|Maximum Numbers of delivered prints Multi-position Basket||Standard Position : 1 sheet (any image)
Flat Position : 20 sheets (A2 landscape, any image, plain paper/coated paper)
|Maximum Numbers of delivered prints Stacker||Basket Position : 1 sheet (any image)
Folding Position : 100 sheets (A0/A1 portrait, CAD drawing, plain paper)
Stacking Position : 100 sheets (A1/A2 landscape, CAD drawing, plain paper)
Dimensions and weight
|Physical Dimensions and Weight||Printer unit with basket open and printer stand:
1593 x 984 x 1168 mm (Basket Open)
Weight: 114 kg (including Roll Holder)
1389 x 984 x 1168 mm (Basket Open)
Weight: 105 kg (including Roll Holder)
1110 x 984 x 1168mm (Basket Open)
Weight: 91 kg (including Roll Holder)
|Software Included||imagePROGRAF TX-Series Printer Driver, Quick Utility Toolbox, Print Plug-in for Office, Extended Survey Program and Poster Artist Lite other software is available to download from Canon’s web site.|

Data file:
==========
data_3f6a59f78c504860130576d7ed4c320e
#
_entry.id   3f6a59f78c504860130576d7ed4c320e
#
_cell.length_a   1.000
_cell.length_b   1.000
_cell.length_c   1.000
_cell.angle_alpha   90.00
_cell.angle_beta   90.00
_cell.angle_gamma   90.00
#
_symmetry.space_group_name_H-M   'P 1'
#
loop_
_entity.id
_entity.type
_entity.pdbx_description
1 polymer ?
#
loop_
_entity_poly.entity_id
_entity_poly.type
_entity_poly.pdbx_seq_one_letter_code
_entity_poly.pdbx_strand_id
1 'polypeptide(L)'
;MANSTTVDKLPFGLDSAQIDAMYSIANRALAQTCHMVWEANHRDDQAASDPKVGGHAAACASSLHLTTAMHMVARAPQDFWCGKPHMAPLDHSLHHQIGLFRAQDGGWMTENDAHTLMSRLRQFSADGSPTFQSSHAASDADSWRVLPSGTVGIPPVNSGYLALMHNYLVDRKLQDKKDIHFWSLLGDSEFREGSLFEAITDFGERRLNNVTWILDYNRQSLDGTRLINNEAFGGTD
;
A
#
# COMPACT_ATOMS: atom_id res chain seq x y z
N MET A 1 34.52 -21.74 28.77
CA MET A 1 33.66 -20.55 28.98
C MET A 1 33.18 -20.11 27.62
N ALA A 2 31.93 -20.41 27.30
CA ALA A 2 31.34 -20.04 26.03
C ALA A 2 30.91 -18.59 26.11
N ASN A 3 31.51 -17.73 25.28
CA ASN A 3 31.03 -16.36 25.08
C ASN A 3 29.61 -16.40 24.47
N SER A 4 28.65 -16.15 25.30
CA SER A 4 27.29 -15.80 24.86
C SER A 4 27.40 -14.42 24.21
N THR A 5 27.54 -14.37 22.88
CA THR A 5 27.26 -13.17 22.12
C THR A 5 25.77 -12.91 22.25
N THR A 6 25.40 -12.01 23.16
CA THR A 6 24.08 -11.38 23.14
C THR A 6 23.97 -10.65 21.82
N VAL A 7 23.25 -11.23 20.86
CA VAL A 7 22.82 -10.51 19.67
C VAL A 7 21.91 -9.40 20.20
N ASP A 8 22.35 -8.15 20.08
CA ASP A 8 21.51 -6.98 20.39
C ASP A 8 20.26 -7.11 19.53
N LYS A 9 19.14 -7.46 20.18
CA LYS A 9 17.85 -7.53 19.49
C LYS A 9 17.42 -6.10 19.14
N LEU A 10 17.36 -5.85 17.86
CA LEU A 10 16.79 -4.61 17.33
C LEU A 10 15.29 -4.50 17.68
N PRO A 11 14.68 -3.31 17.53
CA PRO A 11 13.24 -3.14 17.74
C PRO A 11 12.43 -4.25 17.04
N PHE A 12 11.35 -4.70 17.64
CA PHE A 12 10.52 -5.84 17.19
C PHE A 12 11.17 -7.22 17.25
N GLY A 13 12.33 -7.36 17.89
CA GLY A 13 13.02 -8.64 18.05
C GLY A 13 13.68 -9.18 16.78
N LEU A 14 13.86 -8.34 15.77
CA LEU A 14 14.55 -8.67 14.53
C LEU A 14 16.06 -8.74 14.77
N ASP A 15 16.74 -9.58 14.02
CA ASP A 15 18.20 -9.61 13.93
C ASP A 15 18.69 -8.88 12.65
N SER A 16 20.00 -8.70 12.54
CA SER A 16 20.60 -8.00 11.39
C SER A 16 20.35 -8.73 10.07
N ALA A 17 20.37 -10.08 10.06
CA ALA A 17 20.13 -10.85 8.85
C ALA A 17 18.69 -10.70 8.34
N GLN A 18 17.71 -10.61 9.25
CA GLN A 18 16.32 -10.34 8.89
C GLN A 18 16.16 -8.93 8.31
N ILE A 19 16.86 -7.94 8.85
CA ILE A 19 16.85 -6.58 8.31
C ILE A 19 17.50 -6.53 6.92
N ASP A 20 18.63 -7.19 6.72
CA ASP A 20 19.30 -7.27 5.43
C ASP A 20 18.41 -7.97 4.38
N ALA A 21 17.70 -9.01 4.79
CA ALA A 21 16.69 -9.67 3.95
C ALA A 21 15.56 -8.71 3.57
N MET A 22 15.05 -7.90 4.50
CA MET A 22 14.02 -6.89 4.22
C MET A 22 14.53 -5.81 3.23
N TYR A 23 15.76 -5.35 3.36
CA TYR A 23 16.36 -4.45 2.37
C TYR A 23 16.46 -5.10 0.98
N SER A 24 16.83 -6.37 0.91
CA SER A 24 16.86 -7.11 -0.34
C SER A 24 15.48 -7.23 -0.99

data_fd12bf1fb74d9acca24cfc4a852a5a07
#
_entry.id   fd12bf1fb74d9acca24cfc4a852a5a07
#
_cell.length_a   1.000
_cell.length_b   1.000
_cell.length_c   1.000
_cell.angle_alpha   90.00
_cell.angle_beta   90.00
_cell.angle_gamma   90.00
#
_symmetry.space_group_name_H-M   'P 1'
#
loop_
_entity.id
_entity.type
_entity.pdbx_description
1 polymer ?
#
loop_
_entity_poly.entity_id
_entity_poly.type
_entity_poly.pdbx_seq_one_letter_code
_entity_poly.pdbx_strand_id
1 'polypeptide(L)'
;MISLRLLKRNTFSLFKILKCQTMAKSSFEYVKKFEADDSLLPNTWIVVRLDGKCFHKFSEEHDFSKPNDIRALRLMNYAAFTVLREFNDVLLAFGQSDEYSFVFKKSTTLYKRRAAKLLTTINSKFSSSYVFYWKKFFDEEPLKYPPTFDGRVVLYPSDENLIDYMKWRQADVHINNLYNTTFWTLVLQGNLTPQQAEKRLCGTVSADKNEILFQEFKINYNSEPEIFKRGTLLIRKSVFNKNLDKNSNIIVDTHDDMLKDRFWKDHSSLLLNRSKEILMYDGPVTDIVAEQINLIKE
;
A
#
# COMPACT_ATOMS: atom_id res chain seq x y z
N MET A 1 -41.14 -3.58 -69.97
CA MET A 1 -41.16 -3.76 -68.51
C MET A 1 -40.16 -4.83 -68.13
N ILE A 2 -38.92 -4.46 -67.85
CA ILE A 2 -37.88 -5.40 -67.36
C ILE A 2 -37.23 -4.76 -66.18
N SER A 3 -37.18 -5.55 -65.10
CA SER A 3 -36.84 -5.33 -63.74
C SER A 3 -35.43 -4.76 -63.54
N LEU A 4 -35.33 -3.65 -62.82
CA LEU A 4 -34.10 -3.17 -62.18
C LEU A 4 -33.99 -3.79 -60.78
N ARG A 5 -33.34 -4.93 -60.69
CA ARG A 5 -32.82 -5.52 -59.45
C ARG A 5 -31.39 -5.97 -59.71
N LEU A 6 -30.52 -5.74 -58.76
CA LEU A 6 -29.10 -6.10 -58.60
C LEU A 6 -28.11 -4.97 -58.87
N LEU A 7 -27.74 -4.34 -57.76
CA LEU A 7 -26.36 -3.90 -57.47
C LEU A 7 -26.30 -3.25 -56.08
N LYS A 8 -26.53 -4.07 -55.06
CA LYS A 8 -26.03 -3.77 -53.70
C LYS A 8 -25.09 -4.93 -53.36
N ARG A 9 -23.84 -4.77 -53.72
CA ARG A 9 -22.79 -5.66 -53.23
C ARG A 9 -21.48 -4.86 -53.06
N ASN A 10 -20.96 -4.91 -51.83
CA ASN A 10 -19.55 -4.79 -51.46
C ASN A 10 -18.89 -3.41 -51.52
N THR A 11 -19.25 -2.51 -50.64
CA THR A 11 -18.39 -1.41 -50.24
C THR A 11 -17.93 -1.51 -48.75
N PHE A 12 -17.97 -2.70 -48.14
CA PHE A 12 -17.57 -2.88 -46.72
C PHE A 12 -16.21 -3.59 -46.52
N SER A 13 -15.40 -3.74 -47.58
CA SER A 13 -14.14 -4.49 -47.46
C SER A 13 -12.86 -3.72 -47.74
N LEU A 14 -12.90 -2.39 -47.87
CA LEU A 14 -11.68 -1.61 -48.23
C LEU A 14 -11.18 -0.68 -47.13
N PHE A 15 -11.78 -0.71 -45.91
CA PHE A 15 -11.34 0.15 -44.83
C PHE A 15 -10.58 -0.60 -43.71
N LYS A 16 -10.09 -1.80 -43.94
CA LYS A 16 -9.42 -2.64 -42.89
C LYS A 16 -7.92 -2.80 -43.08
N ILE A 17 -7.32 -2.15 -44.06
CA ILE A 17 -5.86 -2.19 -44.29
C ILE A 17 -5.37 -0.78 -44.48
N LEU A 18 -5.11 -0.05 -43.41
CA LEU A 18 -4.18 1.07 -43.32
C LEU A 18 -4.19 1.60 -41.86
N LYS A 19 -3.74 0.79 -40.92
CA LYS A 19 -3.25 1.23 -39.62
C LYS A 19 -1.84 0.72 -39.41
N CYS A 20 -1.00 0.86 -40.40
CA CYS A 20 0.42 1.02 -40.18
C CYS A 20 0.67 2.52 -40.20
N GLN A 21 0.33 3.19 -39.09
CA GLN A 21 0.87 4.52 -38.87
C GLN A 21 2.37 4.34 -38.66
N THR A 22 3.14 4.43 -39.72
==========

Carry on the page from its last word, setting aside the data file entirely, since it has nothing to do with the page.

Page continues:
Power and operating requirements
|Power Supply||Input Power: AC 100-240 V (50-60 Hz)|
|Power Consumption||Power consumption (using wired LAN): 107 W or less (3000: 105W or less | 2000: 91W or less)
At sleep mode (using wired LAN): 3.6 W or less
At sleep mode (using all ports): 3.6 W or less
At the power off: 0.3 W or less
Default setting for the time to enter the Sleep mode: 301sec
|Operating Environment||15 – 30°C, 10 – 80 % (Condensation free)|
|Noise Level||Operation : 51dB(A) or less (Plain paper, line drawing, standard mode)
Stand by : 35dB(A) or less
(Measured on ISO7779 standard)
|Regulations||Europe: CE, Russia: EAC|
|Certificates||ENERGY STAR (WW), TUV, CB|